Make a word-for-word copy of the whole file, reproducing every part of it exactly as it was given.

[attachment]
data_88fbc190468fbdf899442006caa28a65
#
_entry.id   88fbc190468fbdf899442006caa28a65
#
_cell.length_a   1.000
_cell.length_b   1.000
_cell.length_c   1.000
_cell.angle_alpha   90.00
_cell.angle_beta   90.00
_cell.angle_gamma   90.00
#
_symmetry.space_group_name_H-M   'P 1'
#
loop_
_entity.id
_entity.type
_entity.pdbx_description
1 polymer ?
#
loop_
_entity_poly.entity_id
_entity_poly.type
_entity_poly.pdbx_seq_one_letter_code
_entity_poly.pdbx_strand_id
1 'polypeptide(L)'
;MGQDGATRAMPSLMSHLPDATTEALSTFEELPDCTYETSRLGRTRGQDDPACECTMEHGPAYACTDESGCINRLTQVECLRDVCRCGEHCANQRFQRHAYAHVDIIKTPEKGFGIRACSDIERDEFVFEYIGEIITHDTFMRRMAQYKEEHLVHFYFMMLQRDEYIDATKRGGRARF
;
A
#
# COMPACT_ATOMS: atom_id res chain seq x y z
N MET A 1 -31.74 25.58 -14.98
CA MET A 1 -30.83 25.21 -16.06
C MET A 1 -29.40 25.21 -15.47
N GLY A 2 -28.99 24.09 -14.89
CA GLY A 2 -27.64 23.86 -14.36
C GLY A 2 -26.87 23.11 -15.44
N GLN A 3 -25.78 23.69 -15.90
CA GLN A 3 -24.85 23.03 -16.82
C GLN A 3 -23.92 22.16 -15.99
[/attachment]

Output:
data_88fbc190468fbdf899442006caa28a65
#
_entry.id   88fbc190468fbdf899442006caa28a65
#
_cell.length_a   1.000
_cell.length_b   1.000
_cell.length_c   1.000
_cell.angle_alpha   90.00
_cell.angle_beta   90.00
_cell.angle_gamma   90.00
#
_symmetry.space_group_name_H-M   'P 1'
#
loop_
_entity.id
_entity.type
_entity.pdbx_description
1 polymer ?
#
loop_
_entity_poly.entity_id
_entity_poly.type
_entity_poly.pdbx_seq_one_letter_code
_entity_poly.pdbx_strand_id
1 'polypeptide(L)'
;MGQDGATRAMPSLMSHLPDATTEALSTFEELPDCTYETSRLGRTRGQDDPACECTMEHGPAYACTDESGCINRLTQVECLRDVCRCGEHCANQRFQRHAYAHVDIIKTPEKGFGIRACSDIERDEFVFEYIGEIITHDTFMRRMAQYKEEHLVHFYFMMLQRDEYIDATKRGGRARF
;
A
#
# COMPACT_ATOMS: atom_id res chain seq x y z
N MET A 1 -31.74 25.58 -14.98
CA MET A 1 -30.83 25.21 -16.06
C MET A 1 -29.40 25.21 -15.47
N GLY A 2 -28.99 24.09 -14.89
CA GLY A 2 -27.64 23.86 -14.36
C GLY A 2 -26.87 23.11 -15.44
N GLN A 3 -25.78 23.69 -15.90
CA GLN A 3 -24.85 23.03 -16.82
C GLN A 3 -23.92 22.16 -15.99